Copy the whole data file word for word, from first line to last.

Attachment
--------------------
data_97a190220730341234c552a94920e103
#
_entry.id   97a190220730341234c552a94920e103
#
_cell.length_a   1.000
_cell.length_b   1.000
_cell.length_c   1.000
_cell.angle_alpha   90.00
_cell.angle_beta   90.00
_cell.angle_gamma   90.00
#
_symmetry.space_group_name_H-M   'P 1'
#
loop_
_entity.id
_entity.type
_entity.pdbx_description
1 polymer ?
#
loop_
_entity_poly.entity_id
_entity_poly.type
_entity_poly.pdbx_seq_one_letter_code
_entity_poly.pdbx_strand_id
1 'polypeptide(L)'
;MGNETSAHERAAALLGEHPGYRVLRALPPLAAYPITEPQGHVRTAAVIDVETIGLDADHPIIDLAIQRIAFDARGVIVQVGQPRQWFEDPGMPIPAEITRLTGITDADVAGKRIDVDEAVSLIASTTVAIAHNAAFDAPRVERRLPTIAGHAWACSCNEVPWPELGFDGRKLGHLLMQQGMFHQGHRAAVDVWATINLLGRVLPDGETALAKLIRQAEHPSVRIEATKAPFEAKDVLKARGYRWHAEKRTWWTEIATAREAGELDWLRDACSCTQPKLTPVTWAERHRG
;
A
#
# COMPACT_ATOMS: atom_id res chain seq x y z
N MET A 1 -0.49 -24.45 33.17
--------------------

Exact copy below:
data_97a190220730341234c552a94920e103
#
_entry.id   97a190220730341234c552a94920e103
#
_cell.length_a   1.000
_cell.length_b   1.000
_cell.length_c   1.000
_cell.angle_alpha   90.00
_cell.angle_beta   90.00
_cell.angle_gamma   90.00
#
_symmetry.space_group_name_H-M   'P 1'
#
loop_
_entity.id
_entity.type
_entity.pdbx_description
1 polymer ?
#
loop_
_entity_poly.entity_id
_entity_poly.type
_entity_poly.pdbx_seq_one_letter_code
_entity_poly.pdbx_strand_id
1 'polypeptide(L)'
;MGNETSAHERAAALLGEHPGYRVLRALPPLAAYPITEPQGHVRTAAVIDVETIGLDADHPIIDLAIQRIAFDARGVIVQVGQPRQWFEDPGMPIPAEITRLTGITDADVAGKRIDVDEAVSLIASTTVAIAHNAAFDAPRVERRLPTIAGHAWACSCNEVPWPELGFDGRKLGHLLMQQGMFHQGHRAAVDVWATINLLGRVLPDGETALAKLIRQAEHPSVRIEATKAPFEAKDVLKARGYRWHAEKRTWWTEIATAREAGELDWLRDACSCTQPKLTPVTWAERHRG
;
A
#
# COMPACT_ATOMS: atom_id res chain seq x y z
N MET A 1 -0.49 -24.45 33.17